Sunday, March 19, 2006

Psychotropic love affair

"When it comes to psychotropics, we are all men easily swept off our feet, composing bad love poems, willing to wine and dine at sky-high prices, only to break off our engagement with a stamp and a pout once we see our bride-to-be without her makeup." Lauren Slater writes about America's love affair with psychoactive drugs in the New York Times.

Wednesday, March 15, 2006

Six Hospitalized in British Drug Trial

"The drug, which is untested and therefore unused by doctors, has caused an inflammatory response which affects some organs of the body," Suntharalingam said."

Read

Tuesday, March 14, 2006

Sleep-eating -- brought to you by Ambien

"mouthfuls of peanut butter, Tostitos in their beds, kitchen counters overflowing with flour, missing food, and even lighted ovens and stoves"

But a good night's sleep nonetheless.

Read NY Times article here

Sunday, March 12, 2006

A Wrongful Birth?

"The reasons to oppose termination are both obvious and subtle and not necessarily tied to abortion views in general. (The question of abortion rests on a single issue: is it O.K. to destroy a potential life? Termination involves an infinite number of heartbreaking queries that boil down to this: what about this life in particular?) Some argue that our desire not to raise impaired children is based on prejudice. Others claim that a choosy attitude toward fetuses brings a consumerist attitude toward childbearing and undermines the moral stature of the family. Still others maintain that the act of terminating impaired children drags us into a moral abyss — or its opposite, that raising children with impairments increases our humanity."

A Wrongful Birth?

Saturday, March 11, 2006

Don't forget to take your medicine...

you wouldn't want the drug companies to lose profits would you? The NYT reports on "take your medicine programs" run by drug companies as part of sales and marketing strategies. "Some medical experts worry about consumers' privacy or the possibility of undermining doctor-patient relations. There are also questions about the industry's motives. "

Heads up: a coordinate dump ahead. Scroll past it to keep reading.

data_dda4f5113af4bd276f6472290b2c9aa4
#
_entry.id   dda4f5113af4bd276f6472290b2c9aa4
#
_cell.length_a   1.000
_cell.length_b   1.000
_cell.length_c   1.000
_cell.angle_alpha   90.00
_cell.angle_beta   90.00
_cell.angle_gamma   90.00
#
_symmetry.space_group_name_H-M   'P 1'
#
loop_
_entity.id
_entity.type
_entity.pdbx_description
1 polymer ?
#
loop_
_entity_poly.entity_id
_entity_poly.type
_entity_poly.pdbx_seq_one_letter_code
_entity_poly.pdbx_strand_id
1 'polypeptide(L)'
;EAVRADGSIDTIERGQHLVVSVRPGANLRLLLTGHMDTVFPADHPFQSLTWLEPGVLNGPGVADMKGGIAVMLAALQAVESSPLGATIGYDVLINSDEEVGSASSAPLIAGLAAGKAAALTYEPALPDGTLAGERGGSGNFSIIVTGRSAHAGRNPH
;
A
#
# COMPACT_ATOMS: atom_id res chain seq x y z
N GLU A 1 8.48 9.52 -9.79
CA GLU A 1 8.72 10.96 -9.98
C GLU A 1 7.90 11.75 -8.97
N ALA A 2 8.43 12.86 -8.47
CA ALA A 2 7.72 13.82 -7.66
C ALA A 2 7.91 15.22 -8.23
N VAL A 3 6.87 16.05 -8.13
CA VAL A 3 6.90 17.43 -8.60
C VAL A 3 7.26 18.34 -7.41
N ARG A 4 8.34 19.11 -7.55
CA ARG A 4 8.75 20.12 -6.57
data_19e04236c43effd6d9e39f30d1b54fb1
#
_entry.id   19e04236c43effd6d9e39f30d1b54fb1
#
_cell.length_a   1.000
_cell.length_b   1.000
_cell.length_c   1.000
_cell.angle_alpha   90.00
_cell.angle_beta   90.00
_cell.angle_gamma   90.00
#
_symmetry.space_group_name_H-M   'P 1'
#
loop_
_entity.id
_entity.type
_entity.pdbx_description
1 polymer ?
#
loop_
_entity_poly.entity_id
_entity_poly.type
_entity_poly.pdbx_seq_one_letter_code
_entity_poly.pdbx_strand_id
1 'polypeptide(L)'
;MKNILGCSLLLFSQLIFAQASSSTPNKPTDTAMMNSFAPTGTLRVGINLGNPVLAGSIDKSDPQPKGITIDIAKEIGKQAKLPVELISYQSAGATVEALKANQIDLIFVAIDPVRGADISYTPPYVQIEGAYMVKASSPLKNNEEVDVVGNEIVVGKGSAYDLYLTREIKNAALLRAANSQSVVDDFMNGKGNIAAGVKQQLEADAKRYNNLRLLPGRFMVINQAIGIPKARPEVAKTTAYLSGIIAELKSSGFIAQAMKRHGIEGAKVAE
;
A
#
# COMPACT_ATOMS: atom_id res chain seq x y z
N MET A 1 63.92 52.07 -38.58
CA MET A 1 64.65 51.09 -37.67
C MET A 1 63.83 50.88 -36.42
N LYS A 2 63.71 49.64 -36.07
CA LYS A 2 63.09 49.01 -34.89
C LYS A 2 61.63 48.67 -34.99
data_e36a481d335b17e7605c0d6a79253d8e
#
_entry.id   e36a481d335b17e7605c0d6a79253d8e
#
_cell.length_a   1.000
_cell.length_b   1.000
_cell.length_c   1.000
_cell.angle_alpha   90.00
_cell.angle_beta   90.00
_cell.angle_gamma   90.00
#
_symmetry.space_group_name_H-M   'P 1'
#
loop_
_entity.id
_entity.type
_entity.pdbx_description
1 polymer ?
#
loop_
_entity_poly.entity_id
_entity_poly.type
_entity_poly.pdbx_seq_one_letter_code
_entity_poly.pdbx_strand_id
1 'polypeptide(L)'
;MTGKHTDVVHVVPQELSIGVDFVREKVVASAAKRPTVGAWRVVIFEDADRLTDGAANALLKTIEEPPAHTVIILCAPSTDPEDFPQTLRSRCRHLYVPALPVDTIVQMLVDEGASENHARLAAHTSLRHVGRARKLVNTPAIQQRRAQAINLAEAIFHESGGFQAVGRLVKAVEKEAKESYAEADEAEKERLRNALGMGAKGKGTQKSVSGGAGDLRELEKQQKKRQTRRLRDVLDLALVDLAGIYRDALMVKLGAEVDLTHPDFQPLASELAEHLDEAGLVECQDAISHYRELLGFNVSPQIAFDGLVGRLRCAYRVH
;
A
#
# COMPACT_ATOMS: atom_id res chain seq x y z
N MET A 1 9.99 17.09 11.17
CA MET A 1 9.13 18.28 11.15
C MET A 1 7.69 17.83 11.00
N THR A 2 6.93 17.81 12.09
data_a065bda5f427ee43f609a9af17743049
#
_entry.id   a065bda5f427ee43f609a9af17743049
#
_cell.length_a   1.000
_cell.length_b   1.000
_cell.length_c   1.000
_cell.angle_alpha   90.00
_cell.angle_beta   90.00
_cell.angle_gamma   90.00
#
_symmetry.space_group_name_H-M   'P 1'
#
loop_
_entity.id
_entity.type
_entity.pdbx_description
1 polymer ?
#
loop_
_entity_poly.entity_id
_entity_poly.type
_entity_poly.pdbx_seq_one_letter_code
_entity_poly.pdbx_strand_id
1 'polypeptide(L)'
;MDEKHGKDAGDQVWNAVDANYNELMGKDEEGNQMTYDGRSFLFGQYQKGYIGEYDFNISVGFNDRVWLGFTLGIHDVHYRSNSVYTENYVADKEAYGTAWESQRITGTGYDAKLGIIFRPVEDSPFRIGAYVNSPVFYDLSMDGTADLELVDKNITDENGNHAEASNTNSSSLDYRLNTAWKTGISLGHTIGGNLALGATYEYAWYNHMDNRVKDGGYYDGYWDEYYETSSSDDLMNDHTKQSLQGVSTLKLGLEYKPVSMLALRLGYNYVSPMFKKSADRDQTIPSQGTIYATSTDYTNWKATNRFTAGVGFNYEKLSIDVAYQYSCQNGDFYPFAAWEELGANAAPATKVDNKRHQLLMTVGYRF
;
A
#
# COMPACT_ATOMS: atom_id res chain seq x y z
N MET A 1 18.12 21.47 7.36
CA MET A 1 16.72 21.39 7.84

Thursday, March 09, 2006

Weighing risk and patient demands

"FDA Panel Recommends Return of MS Drug." The FDA pulled Tysabri from the market last year because of a rare, but serious side effect. It's back, but patients will have to enroll in a mandatory registry.

Wednesday, March 08, 2006

On Being Human

"I, Nanobot" by Alan H. Goldstein
"Scientists are on the verge of breaking the carbon barrier -- creating artificial life and changing forever what it means to be human. And we're not ready."

"Cheap Horror Movie"

Here's the story about the body organ thefts I mentioned in class today.

Tuesday, March 07, 2006

The Meth Epidemic

PBS Frontline has links to view most of their programs online. I found this show on meth interesting for the purposes of our discussion, because of the role that the pharmaceutical companies play in ephedrine/pseudoephedrine production/regulation.

Read about it and watch it online:
http://www.pbs.org/wgbh/pages/frontline/meth/

The Tragedy of Andropause

"Tired? Lack energy? Find that you can't throw the football through the tire as well as the guy in the television advertisement who takes a drug for erectile dysfunction?

You may be experiencing the tragedy of andropause, the name now applied to something that was once called male menopause, and snickered at. That was before hormone replacement therapy."

Essay

Monday, March 06, 2006

The Bitter Pill Awards

Per our conversation on DTCA several weeks ago, I thought we might all get a laugh out of the Bitter Pill Awards. Here, you can nominate your pick for most heinous DTC drug campaign whether it air on TV, radio, Internet, or even in print advertising. Also, check out the winners from last year. My favorite is the Viagra ad described here:

"Pfizer ran ads for Viagra in 2004 that featured the drug's blue "V" logo as devilish horns behind a man's head, with statements like "Remember that guy who used to be called `Wild Thing?' The guy who wanted to spend the entire honeymoon indoors? Remember the one who couldn't resist a little mischief? Yeah, that guy. He's back." The ads were suggestive enough that the FDA issued one of its rare enforcement letters, asking Pfizer to stop running the ads."

Sunday, March 05, 2006

Impressive Science Meets Unimpressed Patient

"It is medicine's eternal quest, these days, to sell impressive science to unimpressed patients, and it is hard to think of a group less equipped to do it than doctors. Doctors are specifically trained not to think like normal people, not to see what others see or to reason as others reason."

Read the Essay Here

Friday, March 03, 2006

Guinea pigs to the world

Half of all clinical trials are being conducted in countries like India, China, and Brazil, writes Jennifer Kahn in Wired. The consulting firm McKinsey predicts that the market in India for outsourced trials will hit $1.5 billion by 2010. See "A Nation of Guinea Pigs."

Lunesta v Sonata v Ambien

Alan Cassels weighs in on The Sleeping Pill Wars.

Cosmetic Surgery

Apparently one of the newest areas in cosmetic surgery is buttock augmentation. "How to Stuff a Wild Bikini Bottom"